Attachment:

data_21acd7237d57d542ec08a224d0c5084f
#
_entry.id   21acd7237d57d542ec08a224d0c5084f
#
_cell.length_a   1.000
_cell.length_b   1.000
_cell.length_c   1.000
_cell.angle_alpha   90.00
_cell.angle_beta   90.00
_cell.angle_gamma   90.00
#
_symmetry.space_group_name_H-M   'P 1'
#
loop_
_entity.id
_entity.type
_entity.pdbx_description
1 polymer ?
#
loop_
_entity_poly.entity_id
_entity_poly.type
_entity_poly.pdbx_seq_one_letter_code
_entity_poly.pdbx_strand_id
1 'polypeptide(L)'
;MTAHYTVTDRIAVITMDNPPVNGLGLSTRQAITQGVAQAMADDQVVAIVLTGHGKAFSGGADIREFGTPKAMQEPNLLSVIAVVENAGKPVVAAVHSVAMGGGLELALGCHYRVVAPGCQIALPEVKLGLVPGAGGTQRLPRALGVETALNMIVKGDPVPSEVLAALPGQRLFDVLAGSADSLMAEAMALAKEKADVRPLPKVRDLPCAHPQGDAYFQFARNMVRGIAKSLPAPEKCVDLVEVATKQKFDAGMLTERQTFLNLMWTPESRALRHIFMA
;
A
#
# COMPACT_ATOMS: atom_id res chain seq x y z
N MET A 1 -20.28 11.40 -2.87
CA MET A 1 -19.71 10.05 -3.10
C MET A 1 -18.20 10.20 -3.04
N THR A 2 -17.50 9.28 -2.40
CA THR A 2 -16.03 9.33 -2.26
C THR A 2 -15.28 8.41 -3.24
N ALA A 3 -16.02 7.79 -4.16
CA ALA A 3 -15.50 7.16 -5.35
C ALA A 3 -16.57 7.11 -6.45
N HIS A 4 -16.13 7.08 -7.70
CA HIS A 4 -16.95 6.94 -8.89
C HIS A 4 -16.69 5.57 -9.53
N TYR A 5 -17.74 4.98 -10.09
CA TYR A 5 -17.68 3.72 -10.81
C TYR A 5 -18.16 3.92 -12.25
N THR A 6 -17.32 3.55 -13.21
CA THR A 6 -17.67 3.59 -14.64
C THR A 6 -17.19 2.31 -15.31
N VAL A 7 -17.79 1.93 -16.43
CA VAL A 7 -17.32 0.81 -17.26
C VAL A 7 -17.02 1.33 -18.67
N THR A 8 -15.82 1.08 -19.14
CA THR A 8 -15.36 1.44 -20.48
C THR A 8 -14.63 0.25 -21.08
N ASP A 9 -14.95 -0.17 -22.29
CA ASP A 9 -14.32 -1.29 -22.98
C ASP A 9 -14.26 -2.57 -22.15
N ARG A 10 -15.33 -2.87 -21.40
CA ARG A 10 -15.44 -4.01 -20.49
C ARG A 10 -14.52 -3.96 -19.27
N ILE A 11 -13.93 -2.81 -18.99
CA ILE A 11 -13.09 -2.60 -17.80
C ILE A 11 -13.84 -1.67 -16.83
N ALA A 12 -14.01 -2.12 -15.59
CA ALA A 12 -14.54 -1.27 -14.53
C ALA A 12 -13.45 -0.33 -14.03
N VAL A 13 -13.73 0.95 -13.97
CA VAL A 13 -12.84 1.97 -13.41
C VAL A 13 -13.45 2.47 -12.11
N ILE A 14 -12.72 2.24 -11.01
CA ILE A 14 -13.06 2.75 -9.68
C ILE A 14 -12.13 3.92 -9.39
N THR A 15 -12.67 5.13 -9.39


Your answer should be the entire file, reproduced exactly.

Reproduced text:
data_21acd7237d57d542ec08a224d0c5084f
#
_entry.id   21acd7237d57d542ec08a224d0c5084f
#
_cell.length_a   1.000
_cell.length_b   1.000
_cell.length_c   1.000
_cell.angle_alpha   90.00
_cell.angle_beta   90.00
_cell.angle_gamma   90.00
#
_symmetry.space_group_name_H-M   'P 1'
#
loop_
_entity.id
_entity.type
_entity.pdbx_description
1 polymer ?
#
loop_
_entity_poly.entity_id
_entity_poly.type
_entity_poly.pdbx_seq_one_letter_code
_entity_poly.pdbx_strand_id
1 'polypeptide(L)'
;MTAHYTVTDRIAVITMDNPPVNGLGLSTRQAITQGVAQAMADDQVVAIVLTGHGKAFSGGADIREFGTPKAMQEPNLLSVIAVVENAGKPVVAAVHSVAMGGGLELALGCHYRVVAPGCQIALPEVKLGLVPGAGGTQRLPRALGVETALNMIVKGDPVPSEVLAALPGQRLFDVLAGSADSLMAEAMALAKEKADVRPLPKVRDLPCAHPQGDAYFQFARNMVRGIAKSLPAPEKCVDLVEVATKQKFDAGMLTERQTFLNLMWTPESRALRHIFMA
;
A
#
# COMPACT_ATOMS: atom_id res chain seq x y z
N MET A 1 -20.28 11.40 -2.87
CA MET A 1 -19.71 10.05 -3.10
C MET A 1 -18.20 10.20 -3.04
N THR A 2 -17.50 9.28 -2.40
CA THR A 2 -16.03 9.33 -2.26
C THR A 2 -15.28 8.41 -3.24
N ALA A 3 -16.02 7.79 -4.16
CA ALA A 3 -15.50 7.16 -5.35
C ALA A 3 -16.57 7.11 -6.45
N HIS A 4 -16.13 7.08 -7.70
CA HIS A 4 -16.95 6.94 -8.89
C HIS A 4 -16.69 5.57 -9.53
N TYR A 5 -17.74 4.98 -10.09
CA TYR A 5 -17.68 3.72 -10.81
C TYR A 5 -18.16 3.92 -12.25
N THR A 6 -17.32 3.55 -13.21
CA THR A 6 -17.67 3.59 -14.64
C THR A 6 -17.19 2.31 -15.31
N VAL A 7 -17.79 1.93 -16.43
CA VAL A 7 -17.32 0.81 -17.26
C VAL A 7 -17.02 1.33 -18.67
N THR A 8 -15.82 1.08 -19.14
CA THR A 8 -15.36 1.44 -20.48
C THR A 8 -14.63 0.25 -21.08
N ASP A 9 -14.95 -0.17 -22.29
CA ASP A 9 -14.32 -1.29 -22.98
C ASP A 9 -14.26 -2.57 -22.15
N ARG A 10 -15.33 -2.87 -21.40
CA ARG A 10 -15.44 -4.01 -20.49
C ARG A 10 -14.52 -3.96 -19.27
N ILE A 11 -13.93 -2.81 -18.99
CA ILE A 11 -13.09 -2.60 -17.80
C ILE A 11 -13.84 -1.67 -16.83
N ALA A 12 -14.01 -2.12 -15.59
CA ALA A 12 -14.54 -1.27 -14.53
C ALA A 12 -13.45 -0.33 -14.03
N VAL A 13 -13.73 0.95 -13.97
CA VAL A 13 -12.84 1.97 -13.41
C VAL A 13 -13.45 2.47 -12.11
N ILE A 14 -12.72 2.24 -11.01
CA ILE A 14 -13.06 2.75 -9.68
C ILE A 14 -12.13 3.92 -9.39
N THR A 15 -12.67 5.13 -9.39